The fringed spider-orchid grows to 30 cm high and has a single leaf and a single white flower with reddish midlines. In 2006 this species was known from one site at Mt Eliza on the Mornington Peninsula, where there were two plants growing. In 2010, this species was most likely extinct, though further surveys are required to confirm this status. Land clearance for residential development, illegal collection, weed invasion and trampling are threats to this species.
Fringed Spider-orchid |
Status: Endangered on the EPBC Act list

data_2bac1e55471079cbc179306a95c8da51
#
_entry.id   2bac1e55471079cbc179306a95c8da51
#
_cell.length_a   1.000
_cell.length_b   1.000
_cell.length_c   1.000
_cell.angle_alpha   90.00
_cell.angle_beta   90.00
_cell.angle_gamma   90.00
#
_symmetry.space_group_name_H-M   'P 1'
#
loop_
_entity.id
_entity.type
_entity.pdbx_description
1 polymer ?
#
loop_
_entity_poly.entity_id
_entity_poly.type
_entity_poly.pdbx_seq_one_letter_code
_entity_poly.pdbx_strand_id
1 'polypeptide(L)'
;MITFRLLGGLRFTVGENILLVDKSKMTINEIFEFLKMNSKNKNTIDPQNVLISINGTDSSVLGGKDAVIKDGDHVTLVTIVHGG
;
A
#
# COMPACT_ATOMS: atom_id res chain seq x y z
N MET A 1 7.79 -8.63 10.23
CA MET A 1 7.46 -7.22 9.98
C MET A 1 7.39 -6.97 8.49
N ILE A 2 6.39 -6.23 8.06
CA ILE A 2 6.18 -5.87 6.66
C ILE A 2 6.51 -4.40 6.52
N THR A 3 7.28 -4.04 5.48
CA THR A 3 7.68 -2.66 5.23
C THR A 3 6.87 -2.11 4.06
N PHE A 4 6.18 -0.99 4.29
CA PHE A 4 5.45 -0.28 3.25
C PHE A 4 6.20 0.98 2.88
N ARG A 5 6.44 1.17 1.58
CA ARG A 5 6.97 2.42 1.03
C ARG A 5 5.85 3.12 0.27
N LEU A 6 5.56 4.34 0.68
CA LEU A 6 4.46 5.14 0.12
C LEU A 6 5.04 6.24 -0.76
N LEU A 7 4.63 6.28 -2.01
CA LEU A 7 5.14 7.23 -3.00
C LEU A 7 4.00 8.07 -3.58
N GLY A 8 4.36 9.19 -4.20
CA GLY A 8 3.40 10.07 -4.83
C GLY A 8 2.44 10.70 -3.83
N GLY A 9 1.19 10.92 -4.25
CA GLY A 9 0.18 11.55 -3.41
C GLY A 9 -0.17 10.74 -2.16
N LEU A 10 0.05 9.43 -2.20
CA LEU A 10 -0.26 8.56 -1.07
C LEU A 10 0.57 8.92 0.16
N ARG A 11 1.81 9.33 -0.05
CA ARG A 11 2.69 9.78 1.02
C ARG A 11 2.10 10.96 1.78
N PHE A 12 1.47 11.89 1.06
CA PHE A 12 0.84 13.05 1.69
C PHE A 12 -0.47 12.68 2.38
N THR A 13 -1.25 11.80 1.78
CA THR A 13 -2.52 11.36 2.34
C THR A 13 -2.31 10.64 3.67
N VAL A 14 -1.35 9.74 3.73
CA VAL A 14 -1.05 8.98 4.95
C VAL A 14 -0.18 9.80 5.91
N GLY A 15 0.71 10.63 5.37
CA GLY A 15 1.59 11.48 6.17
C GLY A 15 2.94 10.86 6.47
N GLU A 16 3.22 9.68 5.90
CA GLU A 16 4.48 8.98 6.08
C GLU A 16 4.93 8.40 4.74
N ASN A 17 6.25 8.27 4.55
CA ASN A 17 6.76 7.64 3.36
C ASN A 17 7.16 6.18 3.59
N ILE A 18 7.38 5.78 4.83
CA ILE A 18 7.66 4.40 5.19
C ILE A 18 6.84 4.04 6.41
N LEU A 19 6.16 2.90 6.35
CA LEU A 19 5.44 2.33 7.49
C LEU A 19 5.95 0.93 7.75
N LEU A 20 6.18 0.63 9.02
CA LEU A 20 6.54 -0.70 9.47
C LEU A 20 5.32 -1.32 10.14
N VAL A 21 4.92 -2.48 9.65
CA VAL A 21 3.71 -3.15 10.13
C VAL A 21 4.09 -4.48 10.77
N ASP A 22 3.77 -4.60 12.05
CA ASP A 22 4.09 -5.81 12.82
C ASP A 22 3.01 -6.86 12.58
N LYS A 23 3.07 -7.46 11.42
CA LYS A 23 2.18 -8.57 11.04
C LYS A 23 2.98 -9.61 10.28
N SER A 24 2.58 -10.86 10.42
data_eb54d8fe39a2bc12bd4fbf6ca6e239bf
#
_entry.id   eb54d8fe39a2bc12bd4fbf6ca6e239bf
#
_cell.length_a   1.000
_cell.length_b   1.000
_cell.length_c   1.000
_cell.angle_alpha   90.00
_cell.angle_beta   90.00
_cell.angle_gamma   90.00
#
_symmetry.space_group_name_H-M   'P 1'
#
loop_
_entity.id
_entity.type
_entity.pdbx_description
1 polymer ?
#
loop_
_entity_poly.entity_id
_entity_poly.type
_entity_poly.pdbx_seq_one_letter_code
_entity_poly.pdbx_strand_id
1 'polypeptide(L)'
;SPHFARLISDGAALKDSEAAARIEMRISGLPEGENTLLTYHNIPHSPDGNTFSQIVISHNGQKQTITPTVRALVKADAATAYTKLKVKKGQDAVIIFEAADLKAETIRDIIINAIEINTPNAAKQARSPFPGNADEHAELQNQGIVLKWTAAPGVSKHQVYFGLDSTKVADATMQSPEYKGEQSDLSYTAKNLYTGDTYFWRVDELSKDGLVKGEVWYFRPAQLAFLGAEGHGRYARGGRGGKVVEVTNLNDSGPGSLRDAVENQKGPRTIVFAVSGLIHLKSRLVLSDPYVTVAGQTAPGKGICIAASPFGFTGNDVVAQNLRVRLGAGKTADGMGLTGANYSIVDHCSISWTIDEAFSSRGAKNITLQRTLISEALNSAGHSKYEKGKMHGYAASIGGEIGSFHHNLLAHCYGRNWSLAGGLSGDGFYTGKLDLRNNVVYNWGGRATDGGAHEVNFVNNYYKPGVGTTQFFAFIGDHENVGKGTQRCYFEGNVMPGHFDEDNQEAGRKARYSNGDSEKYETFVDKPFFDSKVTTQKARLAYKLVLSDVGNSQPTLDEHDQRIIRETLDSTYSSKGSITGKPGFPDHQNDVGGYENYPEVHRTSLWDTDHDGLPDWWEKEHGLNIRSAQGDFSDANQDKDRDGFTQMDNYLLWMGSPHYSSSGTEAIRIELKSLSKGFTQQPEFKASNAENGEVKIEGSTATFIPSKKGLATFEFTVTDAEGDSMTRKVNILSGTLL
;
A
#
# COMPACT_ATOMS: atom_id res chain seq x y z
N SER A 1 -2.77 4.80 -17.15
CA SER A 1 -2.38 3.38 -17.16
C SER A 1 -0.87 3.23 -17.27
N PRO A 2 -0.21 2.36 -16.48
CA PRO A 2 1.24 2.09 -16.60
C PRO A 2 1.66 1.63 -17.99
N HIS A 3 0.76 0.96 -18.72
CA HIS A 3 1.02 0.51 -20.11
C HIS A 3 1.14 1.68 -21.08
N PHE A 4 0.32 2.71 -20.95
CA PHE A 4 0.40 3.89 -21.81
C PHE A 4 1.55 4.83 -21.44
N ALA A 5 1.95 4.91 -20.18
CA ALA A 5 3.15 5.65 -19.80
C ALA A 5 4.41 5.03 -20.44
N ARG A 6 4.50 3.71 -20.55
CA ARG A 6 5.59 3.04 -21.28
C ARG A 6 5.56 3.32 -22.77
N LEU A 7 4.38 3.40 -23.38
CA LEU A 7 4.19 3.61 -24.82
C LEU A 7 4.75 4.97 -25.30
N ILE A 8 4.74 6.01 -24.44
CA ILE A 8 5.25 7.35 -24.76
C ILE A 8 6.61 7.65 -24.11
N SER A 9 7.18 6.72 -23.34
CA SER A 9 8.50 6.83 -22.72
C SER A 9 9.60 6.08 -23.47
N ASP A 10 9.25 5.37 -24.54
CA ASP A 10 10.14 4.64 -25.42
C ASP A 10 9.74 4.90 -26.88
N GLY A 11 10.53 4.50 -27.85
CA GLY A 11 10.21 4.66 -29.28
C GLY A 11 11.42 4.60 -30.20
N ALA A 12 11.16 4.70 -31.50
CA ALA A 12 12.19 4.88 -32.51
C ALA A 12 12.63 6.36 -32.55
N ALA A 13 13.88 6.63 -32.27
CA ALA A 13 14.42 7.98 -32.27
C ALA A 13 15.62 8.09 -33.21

Government evidence of impact of climate change:
Australian Government, Conservation Advice, Caladenia thysanochila
Fire Timing and frequency potential The role of fire for the fringed spider orchid is unknown.
Too frequent fire or aseasonal fires may pose a threat by altering the habitat; removing organic surface materials and negatively impacting pollinators and mycorrhizal agents.